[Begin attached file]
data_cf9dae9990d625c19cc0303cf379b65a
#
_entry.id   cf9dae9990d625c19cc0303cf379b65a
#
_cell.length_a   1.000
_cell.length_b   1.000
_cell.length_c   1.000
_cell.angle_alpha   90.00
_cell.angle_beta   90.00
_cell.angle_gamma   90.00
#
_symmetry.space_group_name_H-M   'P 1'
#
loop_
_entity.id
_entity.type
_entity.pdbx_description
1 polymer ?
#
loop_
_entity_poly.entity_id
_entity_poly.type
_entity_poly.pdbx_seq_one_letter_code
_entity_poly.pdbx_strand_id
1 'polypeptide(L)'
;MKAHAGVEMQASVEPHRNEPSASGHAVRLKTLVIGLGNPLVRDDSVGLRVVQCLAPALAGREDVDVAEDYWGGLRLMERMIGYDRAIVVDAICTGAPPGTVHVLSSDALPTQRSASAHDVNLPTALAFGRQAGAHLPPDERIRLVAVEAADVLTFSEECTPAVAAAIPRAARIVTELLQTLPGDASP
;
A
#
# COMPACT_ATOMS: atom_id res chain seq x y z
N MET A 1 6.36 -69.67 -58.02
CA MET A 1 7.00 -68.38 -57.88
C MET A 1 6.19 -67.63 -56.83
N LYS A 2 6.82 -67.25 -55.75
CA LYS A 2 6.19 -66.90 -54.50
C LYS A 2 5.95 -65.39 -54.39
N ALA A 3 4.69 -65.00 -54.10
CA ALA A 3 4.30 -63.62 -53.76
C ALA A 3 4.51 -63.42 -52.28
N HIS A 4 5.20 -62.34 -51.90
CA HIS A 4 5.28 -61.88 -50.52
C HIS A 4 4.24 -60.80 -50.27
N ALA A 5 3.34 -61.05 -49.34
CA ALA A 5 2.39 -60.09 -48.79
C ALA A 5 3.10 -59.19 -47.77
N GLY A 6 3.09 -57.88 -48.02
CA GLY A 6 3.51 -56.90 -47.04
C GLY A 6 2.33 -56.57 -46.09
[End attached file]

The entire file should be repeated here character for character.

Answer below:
data_cf9dae9990d625c19cc0303cf379b65a
#
_entry.id   cf9dae9990d625c19cc0303cf379b65a
#
_cell.length_a   1.000
_cell.length_b   1.000
_cell.length_c   1.000
_cell.angle_alpha   90.00
_cell.angle_beta   90.00
_cell.angle_gamma   90.00
#
_symmetry.space_group_name_H-M   'P 1'
#
loop_
_entity.id
_entity.type
_entity.pdbx_description
1 polymer ?
#
loop_
_entity_poly.entity_id
_entity_poly.type
_entity_poly.pdbx_seq_one_letter_code
_entity_poly.pdbx_strand_id
1 'polypeptide(L)'
;MKAHAGVEMQASVEPHRNEPSASGHAVRLKTLVIGLGNPLVRDDSVGLRVVQCLAPALAGREDVDVAEDYWGGLRLMERMIGYDRAIVVDAICTGAPPGTVHVLSSDALPTQRSASAHDVNLPTALAFGRQAGAHLPPDERIRLVAVEAADVLTFSEECTPAVAAAIPRAARIVTELLQTLPGDASP
;
A
#
# COMPACT_ATOMS: atom_id res chain seq x y z
N MET A 1 6.36 -69.67 -58.02
CA MET A 1 7.00 -68.38 -57.88
C MET A 1 6.19 -67.63 -56.83
N LYS A 2 6.82 -67.25 -55.75
CA LYS A 2 6.19 -66.90 -54.50
C LYS A 2 5.95 -65.39 -54.39
N ALA A 3 4.69 -65.00 -54.10
CA ALA A 3 4.30 -63.62 -53.76
C ALA A 3 4.51 -63.42 -52.28
N HIS A 4 5.20 -62.34 -51.90
CA HIS A 4 5.28 -61.88 -50.52
C HIS A 4 4.24 -60.80 -50.27
N ALA A 5 3.34 -61.05 -49.34
CA ALA A 5 2.39 -60.09 -48.79
C ALA A 5 3.10 -59.19 -47.77
N GLY A 6 3.09 -57.88 -48.02
CA GLY A 6 3.51 -56.90 -47.04
C GLY A 6 2.33 -56.57 -46.09